By Stewart Perrie
Prior to the world No.1 tennis player's arrival, his father was making all sorts of ominous threats to authorities - and those demands have now, rather ironically, come back to bite him in the bum.
Srdan Djokovic lashed out at Australian officials for detaining and questioning his son at the border and claimed Novak was being held alone in a room without his phone or his entourage.
"I have no idea what's going on, they're holding my son captive for five hours," Srdan told local Serbian radio station B92.
"This is a fight for the libertarian world, this is not just a fight for Novak, but a fight for the whole world!
"If they don't let him go in half an hour, we will gather on the street, this is a fight for everyone."
The world number one tennis player was held up at Melbourne's Tullamarine Airport overnight after touching down in the country just before midnight.
He was questioned by officials about his medical exemption to play in the Grand Slam and asked to supply supporting evidence to prove why he doesn't need to be vaccinated against coronavirus.
The Age reported there was also an issue in the visa application he submitted because it technically didn'y allow for medical exemptions in regards to the vaccine.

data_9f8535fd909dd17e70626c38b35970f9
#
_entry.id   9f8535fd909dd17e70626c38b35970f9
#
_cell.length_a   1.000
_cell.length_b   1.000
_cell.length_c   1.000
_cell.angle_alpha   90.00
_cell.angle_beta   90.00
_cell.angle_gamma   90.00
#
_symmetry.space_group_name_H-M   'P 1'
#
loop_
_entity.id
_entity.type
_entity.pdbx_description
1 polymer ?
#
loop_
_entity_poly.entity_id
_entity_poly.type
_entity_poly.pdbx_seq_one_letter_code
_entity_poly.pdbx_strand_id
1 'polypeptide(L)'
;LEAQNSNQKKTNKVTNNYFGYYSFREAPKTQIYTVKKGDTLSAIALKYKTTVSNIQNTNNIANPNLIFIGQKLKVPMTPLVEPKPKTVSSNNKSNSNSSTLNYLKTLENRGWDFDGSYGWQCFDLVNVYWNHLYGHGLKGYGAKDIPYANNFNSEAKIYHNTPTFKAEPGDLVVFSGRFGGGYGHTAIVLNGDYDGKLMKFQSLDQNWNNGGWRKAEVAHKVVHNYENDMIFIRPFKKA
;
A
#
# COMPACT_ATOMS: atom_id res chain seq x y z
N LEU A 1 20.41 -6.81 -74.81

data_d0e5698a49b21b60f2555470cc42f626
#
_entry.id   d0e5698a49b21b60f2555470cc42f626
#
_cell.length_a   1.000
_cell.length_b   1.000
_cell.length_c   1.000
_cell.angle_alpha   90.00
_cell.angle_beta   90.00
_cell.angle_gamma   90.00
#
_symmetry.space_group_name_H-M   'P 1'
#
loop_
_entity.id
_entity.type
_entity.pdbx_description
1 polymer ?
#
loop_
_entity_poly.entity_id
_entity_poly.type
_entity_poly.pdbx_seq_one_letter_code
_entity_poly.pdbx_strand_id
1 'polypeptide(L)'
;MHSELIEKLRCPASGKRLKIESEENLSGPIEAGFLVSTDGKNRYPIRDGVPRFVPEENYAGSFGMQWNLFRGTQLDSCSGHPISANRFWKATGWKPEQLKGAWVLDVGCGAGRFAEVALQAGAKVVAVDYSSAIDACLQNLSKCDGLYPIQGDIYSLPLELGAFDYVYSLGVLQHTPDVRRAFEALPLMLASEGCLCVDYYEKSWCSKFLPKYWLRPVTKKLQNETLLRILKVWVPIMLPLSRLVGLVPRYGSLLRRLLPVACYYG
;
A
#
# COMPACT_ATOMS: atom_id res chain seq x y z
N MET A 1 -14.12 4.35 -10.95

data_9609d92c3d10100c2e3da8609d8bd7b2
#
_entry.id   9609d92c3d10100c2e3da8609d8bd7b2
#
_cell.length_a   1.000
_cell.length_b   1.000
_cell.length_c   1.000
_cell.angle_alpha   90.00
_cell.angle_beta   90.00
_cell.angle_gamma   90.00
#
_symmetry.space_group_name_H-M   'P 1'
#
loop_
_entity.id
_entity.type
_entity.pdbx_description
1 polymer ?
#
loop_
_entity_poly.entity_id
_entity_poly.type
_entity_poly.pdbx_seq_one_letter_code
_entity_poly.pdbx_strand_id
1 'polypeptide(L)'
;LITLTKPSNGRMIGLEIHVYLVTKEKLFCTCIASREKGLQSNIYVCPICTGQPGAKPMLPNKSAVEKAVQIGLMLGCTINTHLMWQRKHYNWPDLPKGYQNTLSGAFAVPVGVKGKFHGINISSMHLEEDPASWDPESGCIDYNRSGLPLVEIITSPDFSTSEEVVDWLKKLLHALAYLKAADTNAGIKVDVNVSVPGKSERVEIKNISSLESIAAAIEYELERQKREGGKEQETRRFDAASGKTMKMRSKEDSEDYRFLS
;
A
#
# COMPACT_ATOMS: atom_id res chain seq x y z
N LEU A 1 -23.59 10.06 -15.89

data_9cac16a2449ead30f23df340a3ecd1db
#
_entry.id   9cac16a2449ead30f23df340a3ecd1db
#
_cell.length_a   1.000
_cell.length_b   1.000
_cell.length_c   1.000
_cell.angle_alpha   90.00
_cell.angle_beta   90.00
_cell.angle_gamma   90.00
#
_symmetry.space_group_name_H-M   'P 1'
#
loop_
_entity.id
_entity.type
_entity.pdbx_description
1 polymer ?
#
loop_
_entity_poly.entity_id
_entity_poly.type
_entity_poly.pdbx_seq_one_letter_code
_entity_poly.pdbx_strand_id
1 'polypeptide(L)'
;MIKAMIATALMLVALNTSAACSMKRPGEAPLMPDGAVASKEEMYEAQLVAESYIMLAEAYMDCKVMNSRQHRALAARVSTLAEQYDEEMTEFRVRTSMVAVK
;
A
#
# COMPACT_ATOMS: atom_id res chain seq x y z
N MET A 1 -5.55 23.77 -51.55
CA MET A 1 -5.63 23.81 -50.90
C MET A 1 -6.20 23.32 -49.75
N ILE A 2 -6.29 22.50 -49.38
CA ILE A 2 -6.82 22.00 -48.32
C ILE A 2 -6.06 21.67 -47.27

Now the Victorian state government has confirmed it has rejected Novak's application to come into the country.
Acting Sports and Major Events Minister Jaala Pulford said the tennis player no longer had the support of the state government.
"The Federal Government has asked if we will support Novak Djokovic's visa application to enter Australia," she said.
"We will not be providing Novak Djokovic with individual visa application support to participate in the 2022 Australian Open Grand Slam.
"We've always been clear on two points: visa approvals are a matter for the Federal Government, and medical exemptions a matter for doctors."
The Australian government has warned Novak will be put on the first plane out of Australia if he can't prove why he should have been granted a medical exemption.
Prime Minister Scott Morrison said: "We await his presentation and what evidence he provides us to support that.
"If that evidence is insufficient, then he won't be treated any different to anyone else and he'll be on the next plane home.
"There should be no special rules for Novak Djokovic at all. None whatsoever."
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